Horsing around for a cause

The annual Children’s Horse Show at the La Cañada Flintridge Riding Club, which returns this weekend, has changed slightly each year of its 90-year existence.

It remains the same at its core, though — a family-oriented event free-of-charge to the public that’s staged by a small group of volunteers, said Kris Korkunis, who’s co-chairing the event for the second consecutive year.

The Children’s Horse Show, sponsored by the Flintridge La Cañada Guild of the Huntington Memorial Hospital, is the only Children’s Class A horse show in America. Riders come from across the United States to compete, show their horses and meet requirements for later participation in Olympic trials.

“The horse show is huge, it’s a 90-year tradition,” said the event’s co-chairman Lauren Oakes, who’s been a part of the guild for the past 25 years. “It’s the oldest children’s show continuously running in the nation. It’s a way of life in a city like La Cañada that you won’t find anywhere else.”

There’s a lot to experience in the event, which begins at 8 a.m. Friday and runs through Sunday afternoon, from competitive riding, booths of refreshments, food, unique merchandise and more.

Arlene Anders, an internationally-acclaimed sculptress, will bring 50 of her bronze sculptures for display and purchase.

For Korkunis, though, nothing can compare to the riding.

“A lot of these kids start when they’re really young and they ride all the way through — it will be a part of their lives forever,” Korkunis said. “That traditional part of it is really special. To me, that is the most heartwarming part of it, seeing these kids grow.”

Many world-renowned equestrians have gone on to accomplish much in the riding world after getting their feet wet in the annual Children’s Horse Show, which is now being considered for “heritage status” by the United States Equestrian Federation.

Susie Hutchison, a U.S. Olympic team and internationally awarded rider; Jimmy Williams, a world renowned rider, coach and trainer; and Hap Hansen, a renowned rider, trainer and judge all have participated in the show.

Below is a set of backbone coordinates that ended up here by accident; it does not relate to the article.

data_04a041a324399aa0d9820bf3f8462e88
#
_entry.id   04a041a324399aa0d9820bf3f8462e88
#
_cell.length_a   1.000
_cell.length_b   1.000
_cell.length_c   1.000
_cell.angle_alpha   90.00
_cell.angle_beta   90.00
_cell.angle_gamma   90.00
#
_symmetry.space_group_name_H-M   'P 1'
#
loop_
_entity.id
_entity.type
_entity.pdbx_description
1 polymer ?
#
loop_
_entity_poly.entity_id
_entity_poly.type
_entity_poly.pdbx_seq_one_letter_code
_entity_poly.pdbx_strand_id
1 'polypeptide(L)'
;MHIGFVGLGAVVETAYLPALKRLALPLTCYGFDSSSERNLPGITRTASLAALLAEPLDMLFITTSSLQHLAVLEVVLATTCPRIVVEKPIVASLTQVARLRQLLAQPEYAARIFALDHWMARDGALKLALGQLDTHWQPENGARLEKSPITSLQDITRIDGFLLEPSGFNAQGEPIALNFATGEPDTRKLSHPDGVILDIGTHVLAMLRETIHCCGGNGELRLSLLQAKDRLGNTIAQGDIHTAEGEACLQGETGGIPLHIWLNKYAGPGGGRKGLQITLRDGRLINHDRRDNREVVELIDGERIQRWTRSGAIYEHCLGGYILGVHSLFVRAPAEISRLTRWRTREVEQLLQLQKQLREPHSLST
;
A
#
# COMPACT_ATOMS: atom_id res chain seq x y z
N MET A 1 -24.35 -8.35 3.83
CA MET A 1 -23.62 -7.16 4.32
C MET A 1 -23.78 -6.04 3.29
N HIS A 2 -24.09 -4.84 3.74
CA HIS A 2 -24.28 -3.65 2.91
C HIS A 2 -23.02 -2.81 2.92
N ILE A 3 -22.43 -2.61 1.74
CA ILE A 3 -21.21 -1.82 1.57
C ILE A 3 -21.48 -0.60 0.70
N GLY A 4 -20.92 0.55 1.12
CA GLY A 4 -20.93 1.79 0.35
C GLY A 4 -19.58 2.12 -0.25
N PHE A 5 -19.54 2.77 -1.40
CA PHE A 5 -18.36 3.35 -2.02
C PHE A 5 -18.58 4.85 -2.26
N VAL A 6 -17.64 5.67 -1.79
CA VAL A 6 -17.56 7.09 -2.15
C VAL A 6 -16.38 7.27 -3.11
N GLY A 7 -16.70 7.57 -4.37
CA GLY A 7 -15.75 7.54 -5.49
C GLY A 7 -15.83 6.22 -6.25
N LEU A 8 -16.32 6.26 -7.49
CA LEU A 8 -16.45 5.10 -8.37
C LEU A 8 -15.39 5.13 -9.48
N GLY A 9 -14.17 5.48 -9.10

A wine and microbrew tasting will be held on Friday night, which includes a “$500 Gambler’s Choice” jumper class — the first time in the 90 years of the show. The gambler’s choice event allows riders to plan their own course to complete in a given time frame, giving them the opportunity to do lots of easy jumps for fewer points or more difficult jumps for more points. At the end, the competitor with the most points gets a cash prize.

A ringside dinner with a costumed tandem event will take place Saturday night.

Admission for the tasting is $30 per person, the ringside dinner is $100 ($20 for children).

The Children’s Horse Show is also unique because it’s run for a charity, Oakes said.

“Other horse shows around the nation aren’t run for charity, they’re run for profit,” Oakes said. “We are the only one I can think of that puts on a classic horse show that’s totally free. Everything we make is given to the hospital.”

All the funds raised benefit will go toward a new trauma center at Huntington Hospital in Pasadena.

“The new trauma center is being built on 100% donated funds, nothing is coming out of [the hospital’s] operating budget, it’s all being done by people like us,” Korkunis said. “It’s an $80 million project, so it’s hard to do.”

The Flintridge Riding Club is located at 4625 Oak Grove Drive, La Cañada. For more information about the 90th Annual Children’s Horse Show — including sponsorship opportunities and reservations for the Friday Wine and Microbrew Tasting or Saturday Dinner — contact Korkunis at (818) 395-2546 or Oakes at (818) 790-2622, or visit www.childrenshorseshow.org.
 
 

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